So why don't people feel like they get much out of Mass? Two things come to mind. First, they are looking to feel good more than be good. Secondly, many people really don't understand what goes on at Mass and why. Allow me to present to present a basic summary here (For a more extensive discussion check out "The Roman Catholic Mass Explained.")
There are two principal parts to the Mass; the Liturgy of the Word and the Liturgy of the Eucharist. In the Liturgy of the Word, we hear God's Word proclaimed from Sacred Scripture. Then the homilist breaks open the Word in its meaning today. The Liturgy of the Word ends with the Prayer of the Faithful. These prayers don't take an individual approach of me praying for my own personal needs (though we are to offer up our own prayers in our hearts at Mass). Rather, the prayers spoken aloud at Mass are for the needs of God's people as a whole. Again, we are not just individuals but a community of faith gathered together in God's name.
Then, in the Liturgy of the Eucharist, we recall the sacrifice that Christ offered for us on the Cross, giving up his life for us. The sacrifice of Mass is not a new sacrifice but a making present of the eternal sacrifice Christ made on the Cross. Then we receive Communion to strengthen us to be more Christ-like.
The Mass is to change us in the Word we hear and the Eucharist we receive. That's evangelization; to be changed in a way that deepens our relationship with God. Then, in return we are called to take what we have learned, live it, and share it with others. The greatest difficulty in sharing our faith with others is that we don't know how to talk about our faith (cf. American Culture, DeSiano, 6).
We need homilists who can help us have the words to discuss our faith.. Mass is a beginning of evangelization. We need to read the Bible, to read spiritual works, and to form Small Christian Communities where we can truly begin to share our faith as it impacts our daily lives. We need to educate our people to take what happens in their own lives/experiences and discover how it relates to "he Paschal Mystery of Christ's death and resurrection" (DeSiano, American Culture, 6)
With all of this in mind, the congregation at Mass is not just an audience, listening to a performance. The congregation is to respond to what is heard. The immediate explicit of the Mass parts is a sign of the a deeper response. At the end of the Old Testament readings and the New Testament letters the lector says "The Word of the Lord" and the people respond "Thanks be to God." We are thanking God for the gift of his Word in guiding us how to life. At the end of the gospel the priest or deacon says "The Gospel of the Lord" and the people respond "Praise to you Lord Jesus Christ" giving praise to Jesus for all that he teaches us. We recite our Creed, saying what it is that we belief in. To all of the Eucharistic Prayer the people respond "Amen" saying 'yes, we believe that Jesus gave his life for us and feeds us with his Body and Blood in the form of bread and wine. The Mass ends with a dismissal calling us to go out and love and serve the Lord.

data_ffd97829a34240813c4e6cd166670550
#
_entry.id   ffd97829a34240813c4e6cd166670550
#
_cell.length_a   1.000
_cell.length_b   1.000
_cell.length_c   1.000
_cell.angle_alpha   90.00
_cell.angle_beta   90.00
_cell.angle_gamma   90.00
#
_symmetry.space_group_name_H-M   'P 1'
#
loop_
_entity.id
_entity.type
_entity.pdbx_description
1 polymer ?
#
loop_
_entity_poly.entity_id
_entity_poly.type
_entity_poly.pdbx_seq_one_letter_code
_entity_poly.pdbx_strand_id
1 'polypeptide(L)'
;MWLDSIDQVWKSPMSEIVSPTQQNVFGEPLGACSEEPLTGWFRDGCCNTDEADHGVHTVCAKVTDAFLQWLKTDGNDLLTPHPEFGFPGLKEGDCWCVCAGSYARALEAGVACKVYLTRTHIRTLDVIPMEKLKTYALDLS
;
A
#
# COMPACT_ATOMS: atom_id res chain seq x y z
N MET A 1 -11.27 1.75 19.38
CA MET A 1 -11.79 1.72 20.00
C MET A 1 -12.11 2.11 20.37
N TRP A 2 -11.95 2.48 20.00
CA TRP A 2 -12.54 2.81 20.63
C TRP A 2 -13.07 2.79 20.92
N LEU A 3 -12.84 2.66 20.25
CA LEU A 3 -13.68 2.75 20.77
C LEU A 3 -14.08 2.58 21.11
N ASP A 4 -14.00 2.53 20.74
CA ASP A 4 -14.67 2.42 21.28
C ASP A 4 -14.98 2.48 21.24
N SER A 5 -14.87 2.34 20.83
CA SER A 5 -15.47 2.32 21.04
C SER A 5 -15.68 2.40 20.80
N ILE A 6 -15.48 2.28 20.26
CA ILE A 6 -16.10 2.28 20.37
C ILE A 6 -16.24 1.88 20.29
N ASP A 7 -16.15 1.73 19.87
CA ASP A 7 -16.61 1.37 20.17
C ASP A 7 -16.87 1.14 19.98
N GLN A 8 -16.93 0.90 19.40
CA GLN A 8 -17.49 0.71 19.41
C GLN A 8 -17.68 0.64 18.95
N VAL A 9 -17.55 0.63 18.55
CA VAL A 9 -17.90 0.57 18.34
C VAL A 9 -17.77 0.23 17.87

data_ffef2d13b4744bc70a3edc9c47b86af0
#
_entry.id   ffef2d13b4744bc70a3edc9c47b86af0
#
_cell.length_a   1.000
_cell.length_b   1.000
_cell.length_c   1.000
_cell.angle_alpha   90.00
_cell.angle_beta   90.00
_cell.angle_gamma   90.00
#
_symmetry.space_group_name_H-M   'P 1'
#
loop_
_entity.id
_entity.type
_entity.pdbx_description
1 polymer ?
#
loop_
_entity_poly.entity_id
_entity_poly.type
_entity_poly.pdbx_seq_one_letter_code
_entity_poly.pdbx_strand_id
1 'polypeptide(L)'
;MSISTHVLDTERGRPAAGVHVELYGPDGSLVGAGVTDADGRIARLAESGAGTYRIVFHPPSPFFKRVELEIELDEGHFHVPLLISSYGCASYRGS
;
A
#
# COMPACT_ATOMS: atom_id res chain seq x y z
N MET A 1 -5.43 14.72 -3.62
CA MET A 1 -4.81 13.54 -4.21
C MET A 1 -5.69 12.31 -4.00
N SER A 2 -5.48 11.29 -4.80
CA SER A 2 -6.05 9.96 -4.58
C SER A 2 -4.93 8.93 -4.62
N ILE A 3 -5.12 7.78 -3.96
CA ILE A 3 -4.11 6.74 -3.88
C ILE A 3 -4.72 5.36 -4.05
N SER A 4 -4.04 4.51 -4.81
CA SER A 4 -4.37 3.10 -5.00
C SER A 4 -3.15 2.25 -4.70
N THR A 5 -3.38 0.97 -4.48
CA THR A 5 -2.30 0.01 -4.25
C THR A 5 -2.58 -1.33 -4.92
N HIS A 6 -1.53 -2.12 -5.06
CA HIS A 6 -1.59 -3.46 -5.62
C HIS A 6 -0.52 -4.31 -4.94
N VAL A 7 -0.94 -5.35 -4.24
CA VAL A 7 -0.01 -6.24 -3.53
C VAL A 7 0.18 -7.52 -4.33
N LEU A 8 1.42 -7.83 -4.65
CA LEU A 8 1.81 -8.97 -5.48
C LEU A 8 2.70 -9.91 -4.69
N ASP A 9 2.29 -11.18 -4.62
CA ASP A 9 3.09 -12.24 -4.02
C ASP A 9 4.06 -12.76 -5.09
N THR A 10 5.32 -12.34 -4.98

The Mass evangelizes those who come and open themselves to the Lord. In turn, we are called to take it and evangelize the world to be transformed to live as Christ calls us to life. It isn't about feeling good. It's about being good; good by living as Jesus calls us to live.
For Further Reading
DeSiano, Frank, CSP, "American Culture and Catholic Parishes." "Priest as Evangelizer Workshop," Paulist National Catholic Evangelization Association," Instructor Rev. Frank DeSiano, CSP. March 2010.
DeSiano, Frank, CSP, "The Mass: Instrument of Evangelization," The Priest, September 2009, Vol. 63 No. 9, pp. 79-86.
DeSiano, Frank, CSP and Kenneth Boyack, CSP, Creating the Evangelizing Parish. New York:Paulist Press. 1993
"For I received from the Lord what I also handed on to you, that the Lord Jesus, on the night he was handed over, took bread, and, after he had given thanks, broke it and said, "This is my body that is for you. Do this in remembrance of me." In the same way also the cup, after supper, saying, "This cup is the new covenant in my blood. Do this, as often as you drink it, in remembrance of me." For as often as you eat this bread and drink the cup, you proclaim the death of the Lord until he comes. " 1 Corinthians 11:23-26.
"A clean heart create for him, God; renew in me a steadfast spirit." Psalm 51:12
Renewal of Faith